Colonel John C. Tidball, Chief Artillery, Hancock's corps, page 510 of Records, says: ‘May 18th moved from Harris' house to the deserted house, and Roder, Ames and Ricketts to Landrum's. Sent Edgell's battery to Colonel Tompkins. Brown, Roder and Ames, in the first line, silenced rebel battery; 12 M. still in position. [328] Clark and Ricketts moved down to works on extreme right. Edgell already there with Birneys's division.’

General G. K. Warren, page 542 of Records, says: ‘May 18, 1864, whole army had moved off to our right to make an assault on the enemy, and I commenced to cannonade at daylight with 26 guns, as a diversion. This occasioned a brisk artillery duel between myself and Hill's Corps. Our forces found the enemy prepared and strongly posted on the right, and made no serious attack.’

Colonel Charles S. Wainwright, Chief Artillery, Warren's Corps, page 644 of Records, says: ‘May 18, 1864, Second and Sixth Corps having returned to the right of the general line, and so uncovered the left, Hart's, Bigelow's and Walcott's batteries of light 12 pounders were posted in the neighborhood of the Anderson house to protect that flank, should the enemy attack there. Before daylight Rittenhouse's battery was pushed forward on the pike to our advanced works, about 1,400 yards from the court-house, and was joined by Taft's (Fifth New York Independent) battery of six 20 pounder Parrott's, which had temporarily joined the brigade the night before and Sheldon's battery, making 14 guns, under command of Major Fitzhugh. At the same time Captain Cooper, with his own, Breck's and Phillips' batteries, making 12 three-inch guns, was posted on a sharp knoll to the front, and some 400 yards to the left of Major Fitzhugh's line, making an angle of about 60 degrees with it. The position of all these batteries was excellent. The first was protected by fair works, and the rapid descent of the knoll from the rear to Cooper's afforded excellent shelter for the limbers. The enemy had 20 pieces behind their lines, in front and to their right of the courthouse. At the time the Second Corps advanced on the right the batteries on both sides opened. The engagement was brisk for near three-quarters of an hour, and the practice on both sides was very accurate. Fire was kept up at intervals during the day without any express object, and with no perceptible result, except the silencing of the enemy's guns.’

General George W. Getty, of Wright's Corps, page 679 of Records, says: ‘On the night of the 17th, (May, 1864), the division moved back to the angle, and having formed in columns of brigades in the following order from front to rear, Wheaton's (First), Edward's (Fourth), Bidwell's (Third), and Grant's (Second), in conjunction with the Second Corps and the remainder of the Sixth, made an attack at daylight on the enemy's position on the right [329] and front of the angle. The attack was not successful, and the division was withdrawn.’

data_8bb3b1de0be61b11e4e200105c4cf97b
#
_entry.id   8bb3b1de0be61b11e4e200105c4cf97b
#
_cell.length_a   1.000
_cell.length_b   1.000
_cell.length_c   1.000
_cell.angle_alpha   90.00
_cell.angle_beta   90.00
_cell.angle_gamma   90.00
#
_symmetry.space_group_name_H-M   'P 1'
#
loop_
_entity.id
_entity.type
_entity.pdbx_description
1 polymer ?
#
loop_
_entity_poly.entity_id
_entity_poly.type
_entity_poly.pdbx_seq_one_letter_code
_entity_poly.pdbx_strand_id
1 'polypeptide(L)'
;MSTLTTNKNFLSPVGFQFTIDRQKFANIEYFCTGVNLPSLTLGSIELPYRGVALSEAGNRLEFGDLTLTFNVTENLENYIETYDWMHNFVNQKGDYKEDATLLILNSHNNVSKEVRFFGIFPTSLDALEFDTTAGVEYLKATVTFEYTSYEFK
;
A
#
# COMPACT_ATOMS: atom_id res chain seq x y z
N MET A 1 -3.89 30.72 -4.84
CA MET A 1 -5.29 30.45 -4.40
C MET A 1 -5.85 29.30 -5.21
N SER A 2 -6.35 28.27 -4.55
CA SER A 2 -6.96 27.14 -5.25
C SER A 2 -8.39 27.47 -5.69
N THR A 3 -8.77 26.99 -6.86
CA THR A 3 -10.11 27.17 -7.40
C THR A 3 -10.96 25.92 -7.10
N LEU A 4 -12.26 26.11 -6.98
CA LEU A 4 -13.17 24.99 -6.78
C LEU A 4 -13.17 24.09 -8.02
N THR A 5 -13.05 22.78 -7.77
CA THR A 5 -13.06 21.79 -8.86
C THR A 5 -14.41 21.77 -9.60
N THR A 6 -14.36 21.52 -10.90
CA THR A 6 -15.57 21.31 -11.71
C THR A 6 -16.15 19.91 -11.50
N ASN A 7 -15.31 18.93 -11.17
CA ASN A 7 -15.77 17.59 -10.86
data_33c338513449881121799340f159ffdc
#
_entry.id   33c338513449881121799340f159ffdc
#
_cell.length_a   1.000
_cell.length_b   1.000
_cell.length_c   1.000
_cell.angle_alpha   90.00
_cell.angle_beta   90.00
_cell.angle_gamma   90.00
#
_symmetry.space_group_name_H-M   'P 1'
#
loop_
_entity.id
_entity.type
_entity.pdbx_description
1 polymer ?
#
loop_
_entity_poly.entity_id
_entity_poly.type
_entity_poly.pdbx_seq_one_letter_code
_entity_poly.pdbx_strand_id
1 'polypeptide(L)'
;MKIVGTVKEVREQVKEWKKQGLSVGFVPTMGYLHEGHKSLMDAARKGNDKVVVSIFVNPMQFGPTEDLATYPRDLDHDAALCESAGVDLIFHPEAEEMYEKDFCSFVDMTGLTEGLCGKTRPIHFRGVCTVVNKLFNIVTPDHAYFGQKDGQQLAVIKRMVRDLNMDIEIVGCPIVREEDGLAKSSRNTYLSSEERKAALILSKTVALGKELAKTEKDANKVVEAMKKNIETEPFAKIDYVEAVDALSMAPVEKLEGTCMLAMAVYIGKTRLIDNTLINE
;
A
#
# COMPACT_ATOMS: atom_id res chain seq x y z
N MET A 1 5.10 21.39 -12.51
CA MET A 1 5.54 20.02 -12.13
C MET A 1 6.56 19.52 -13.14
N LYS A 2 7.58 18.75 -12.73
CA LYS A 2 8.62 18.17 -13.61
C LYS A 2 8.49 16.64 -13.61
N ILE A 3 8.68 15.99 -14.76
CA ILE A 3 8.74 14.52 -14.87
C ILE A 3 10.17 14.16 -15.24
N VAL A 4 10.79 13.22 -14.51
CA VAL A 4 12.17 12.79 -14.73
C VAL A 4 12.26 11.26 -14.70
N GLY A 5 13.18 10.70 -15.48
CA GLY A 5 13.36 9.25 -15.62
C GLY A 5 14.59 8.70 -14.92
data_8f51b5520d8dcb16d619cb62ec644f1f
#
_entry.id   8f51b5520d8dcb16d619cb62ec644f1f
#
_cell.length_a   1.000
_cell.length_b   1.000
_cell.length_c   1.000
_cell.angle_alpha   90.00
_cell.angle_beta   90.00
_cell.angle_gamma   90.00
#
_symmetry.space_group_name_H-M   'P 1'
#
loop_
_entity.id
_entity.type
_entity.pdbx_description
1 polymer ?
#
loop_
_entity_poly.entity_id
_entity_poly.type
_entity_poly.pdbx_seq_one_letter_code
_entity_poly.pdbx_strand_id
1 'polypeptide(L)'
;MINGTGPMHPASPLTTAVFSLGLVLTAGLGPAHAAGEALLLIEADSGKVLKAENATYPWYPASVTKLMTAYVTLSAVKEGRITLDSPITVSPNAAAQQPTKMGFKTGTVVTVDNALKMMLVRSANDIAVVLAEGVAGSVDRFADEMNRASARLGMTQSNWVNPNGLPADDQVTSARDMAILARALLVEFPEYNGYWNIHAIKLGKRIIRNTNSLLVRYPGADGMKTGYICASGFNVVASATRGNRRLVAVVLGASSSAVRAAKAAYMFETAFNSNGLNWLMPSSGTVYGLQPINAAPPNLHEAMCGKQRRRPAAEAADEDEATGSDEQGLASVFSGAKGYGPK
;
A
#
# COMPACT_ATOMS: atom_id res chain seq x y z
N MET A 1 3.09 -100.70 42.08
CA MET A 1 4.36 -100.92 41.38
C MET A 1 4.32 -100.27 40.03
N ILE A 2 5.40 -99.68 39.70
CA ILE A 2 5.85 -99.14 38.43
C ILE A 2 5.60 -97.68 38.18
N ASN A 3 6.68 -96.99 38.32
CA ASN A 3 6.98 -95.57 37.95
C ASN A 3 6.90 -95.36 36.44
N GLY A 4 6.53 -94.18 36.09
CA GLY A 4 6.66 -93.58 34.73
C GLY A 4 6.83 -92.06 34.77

Ben. Frank Wheaton, of Wright's Corps, pages 685 and 686 of Record, says: ‘Remained in the camp until May 17, (1864), when at 8:30 P. M., the brigade moved with the rest of the division to the extreme right of the army opposite the angle, mentioned May 12, and the scene of the obstinate fighting of that day, and formed at 3:30 A. M., May 18, on the right of the Second Corps. At 4:30 A. M., in conjunction with the Second Corps, on the left, we moved forward to assault the enemy's position, a quarter mile beyond his works vacated the 13th. The advance was conducted in good order, notwithstanding the many natural and artificial obstacles in the vicinity of the enemy's old line of pits, until we arrived within 300 yards of their new position, when they suddenly opened with canister and musketry. The brigade line extended from left to right in the following order: One Hundred and Second Pennsylvania Volunteers, Ninety-third Pennsylvania Volunteers, Ninety-eighth Pennsylvania Volunteers, Sixty-second New York Volunteers, One Hundred and Thirty-ninth Pennsylvania Volunteers. The other brigades of the division were in successive lines in rear. The fire of the enemy was mainly directed to the One Hundred and Second and Ninety-third Pennsylvania Volunteers, as they were exposed through a large opening in the woods. At this point also the line was at right angles with an interior line of works, which had been vacated by the enemy and was untenable to us. The traverses and abatis in rear and front of these works and the severe artillery fire which enfiladed them rendered it impossible to keep the line connected, and the Ninety-third Pennsylvania Volunteers was moved by a flank in rear of the Ninety-eighth Pennsylvania Volunteers. As the Second Corps had been checked in its advance and its right had fallen back, leaving my flank exposed, and nothing as yet had formed on my right, I deemed it unsafe to advance farther, and the brigade was halted where the above separation occurred—the One Hundred and Second Pennsylvania Volunteers on the left and the balance of the brigade on the right under cover of the woods. The enemy continued to shell both positions for an hour, the brigade and the lines in support losing many men and officers therefrom. At 8 o'clock the brigade of Colonel Smith, of the Third Division formed on the right. At 9 o'clock a staff officer of the division commander came for the first time to learn the [330] situation of affairs, to whom I represented the impracticability of a farther advance. A short time after I received orders direct from the corps commander to withdraw, which was done successfully under cover of the woods.’